The photographer getting emotional after I passed on my friend's compliment to her.
The volunteer steering the player to first base as he tried to run in a different direction.
The unexpected big hit by the player and the reaction of the crowd.
The spectator sitting near me, cheering every child on, no matter what team. He gave them encouragement each time they did not hit the ball.
The photographer taking the extra time with Ben to get an extraordinarily good photo.
The last player making her way to home plate, using her walker, taking her time because she has to, and no one getting impatient.
Ben's teammate saying goodbye to him.
At this rate, my heart may bust through my chest, but lucky for my readers and me, we only have two more games.
The Federation for Children
with Special Needs provides information, support, and assistance to parents of
children with disabilities, their professional partners, and their communities.
We are committed to listening to and learning from families, and encouraging
full participation in community life by all people, especially those with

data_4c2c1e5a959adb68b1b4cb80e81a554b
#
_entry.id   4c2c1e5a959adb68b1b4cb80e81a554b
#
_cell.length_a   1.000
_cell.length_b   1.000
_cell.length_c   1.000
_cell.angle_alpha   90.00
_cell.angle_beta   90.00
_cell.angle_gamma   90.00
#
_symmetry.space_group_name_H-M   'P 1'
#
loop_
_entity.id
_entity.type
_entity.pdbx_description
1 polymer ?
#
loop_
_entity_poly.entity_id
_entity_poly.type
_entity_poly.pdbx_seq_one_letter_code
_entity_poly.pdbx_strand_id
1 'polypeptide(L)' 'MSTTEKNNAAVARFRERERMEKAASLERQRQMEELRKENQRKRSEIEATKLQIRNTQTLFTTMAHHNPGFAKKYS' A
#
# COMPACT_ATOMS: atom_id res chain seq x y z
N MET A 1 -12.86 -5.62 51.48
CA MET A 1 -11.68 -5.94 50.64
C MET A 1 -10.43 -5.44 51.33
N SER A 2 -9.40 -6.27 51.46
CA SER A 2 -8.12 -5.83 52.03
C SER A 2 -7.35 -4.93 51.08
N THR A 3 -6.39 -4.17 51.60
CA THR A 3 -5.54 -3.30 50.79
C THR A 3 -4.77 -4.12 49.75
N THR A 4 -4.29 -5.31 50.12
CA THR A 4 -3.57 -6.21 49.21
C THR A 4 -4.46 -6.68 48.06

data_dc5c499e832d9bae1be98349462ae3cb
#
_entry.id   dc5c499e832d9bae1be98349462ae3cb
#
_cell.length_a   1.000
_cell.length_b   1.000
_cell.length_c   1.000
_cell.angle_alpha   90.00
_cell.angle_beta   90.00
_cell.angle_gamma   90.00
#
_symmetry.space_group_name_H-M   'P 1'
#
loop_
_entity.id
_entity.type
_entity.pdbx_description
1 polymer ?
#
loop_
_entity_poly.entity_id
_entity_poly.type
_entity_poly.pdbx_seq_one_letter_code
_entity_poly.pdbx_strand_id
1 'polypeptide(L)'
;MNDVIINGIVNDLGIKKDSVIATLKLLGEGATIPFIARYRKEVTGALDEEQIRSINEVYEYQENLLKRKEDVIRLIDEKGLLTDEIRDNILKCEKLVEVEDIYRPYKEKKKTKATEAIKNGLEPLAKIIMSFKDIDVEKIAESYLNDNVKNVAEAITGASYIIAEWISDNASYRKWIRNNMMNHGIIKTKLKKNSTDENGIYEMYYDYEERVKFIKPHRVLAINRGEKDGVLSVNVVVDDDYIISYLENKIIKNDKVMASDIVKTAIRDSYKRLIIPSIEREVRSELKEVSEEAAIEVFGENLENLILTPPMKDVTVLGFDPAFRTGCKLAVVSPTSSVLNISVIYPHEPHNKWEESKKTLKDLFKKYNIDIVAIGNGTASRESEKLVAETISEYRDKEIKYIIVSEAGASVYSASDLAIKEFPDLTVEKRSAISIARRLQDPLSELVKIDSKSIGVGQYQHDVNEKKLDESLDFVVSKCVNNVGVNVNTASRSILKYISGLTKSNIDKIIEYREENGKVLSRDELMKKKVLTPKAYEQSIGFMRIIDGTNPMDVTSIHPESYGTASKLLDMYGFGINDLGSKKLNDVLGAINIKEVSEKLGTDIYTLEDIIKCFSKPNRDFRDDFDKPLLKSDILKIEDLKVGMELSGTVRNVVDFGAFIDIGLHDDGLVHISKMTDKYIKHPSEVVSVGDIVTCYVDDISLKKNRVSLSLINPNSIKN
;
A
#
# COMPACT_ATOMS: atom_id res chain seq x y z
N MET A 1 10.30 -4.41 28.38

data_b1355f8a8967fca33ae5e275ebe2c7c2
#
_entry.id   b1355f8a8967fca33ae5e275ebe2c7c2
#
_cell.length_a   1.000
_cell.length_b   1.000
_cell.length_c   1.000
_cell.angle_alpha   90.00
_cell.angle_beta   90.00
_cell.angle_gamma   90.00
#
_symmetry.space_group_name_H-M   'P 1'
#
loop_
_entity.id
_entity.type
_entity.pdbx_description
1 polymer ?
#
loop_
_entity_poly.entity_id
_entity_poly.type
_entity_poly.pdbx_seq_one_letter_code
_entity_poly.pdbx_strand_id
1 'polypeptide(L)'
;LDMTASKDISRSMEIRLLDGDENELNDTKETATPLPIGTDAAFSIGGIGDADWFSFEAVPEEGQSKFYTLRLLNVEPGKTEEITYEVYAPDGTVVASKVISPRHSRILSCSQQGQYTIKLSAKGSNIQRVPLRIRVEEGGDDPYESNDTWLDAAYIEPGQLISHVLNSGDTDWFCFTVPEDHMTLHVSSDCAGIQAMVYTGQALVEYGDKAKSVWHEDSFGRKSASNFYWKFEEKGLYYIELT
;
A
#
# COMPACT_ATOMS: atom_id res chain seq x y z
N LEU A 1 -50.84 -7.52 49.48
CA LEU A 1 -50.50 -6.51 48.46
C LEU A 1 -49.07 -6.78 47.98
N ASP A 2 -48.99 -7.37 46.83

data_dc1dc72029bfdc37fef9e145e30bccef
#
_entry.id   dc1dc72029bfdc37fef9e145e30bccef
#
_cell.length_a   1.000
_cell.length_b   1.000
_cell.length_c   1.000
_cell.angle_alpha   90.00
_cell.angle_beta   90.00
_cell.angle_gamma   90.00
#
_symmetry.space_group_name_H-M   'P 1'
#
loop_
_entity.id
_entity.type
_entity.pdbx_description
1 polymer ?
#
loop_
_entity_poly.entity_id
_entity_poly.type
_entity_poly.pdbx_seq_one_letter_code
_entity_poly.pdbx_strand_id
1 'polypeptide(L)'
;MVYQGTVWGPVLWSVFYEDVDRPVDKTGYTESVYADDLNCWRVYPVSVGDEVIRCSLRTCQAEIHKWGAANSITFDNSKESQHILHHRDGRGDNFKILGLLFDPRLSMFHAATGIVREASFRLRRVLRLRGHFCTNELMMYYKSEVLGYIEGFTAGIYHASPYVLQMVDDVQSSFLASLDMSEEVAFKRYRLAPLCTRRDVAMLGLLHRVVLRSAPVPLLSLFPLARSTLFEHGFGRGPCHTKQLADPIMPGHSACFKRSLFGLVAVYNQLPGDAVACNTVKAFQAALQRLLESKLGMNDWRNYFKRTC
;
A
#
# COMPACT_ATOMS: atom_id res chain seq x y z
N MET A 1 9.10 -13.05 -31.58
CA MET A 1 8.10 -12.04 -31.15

Isn't every kid special? We
think so, but what do we mean when we say "kids with special needs"?
This means any kid who might need extra help because of a medical, emotional,
or learning problem. These kids have special needs because they might need
medicine, therapy, or extra help in school — stuff other kids don't typically
need or only need once in a while.
children are born with special needs. It is important to address the issue as
soon as possible. Emerging research indicates that a child with a
disability is more likely to be physically or verbally bullied than his
typically developing peers.
One of the moms from Ben's baseball team is
running a raffle to raise money for the Miracle League. Please contact
Wendy Batley directly at firstname.lastname@example.org to work out the details for
payment and prizes. Her son, incidentally, is the very talented announcer
for the games when he is not playing for the Braves.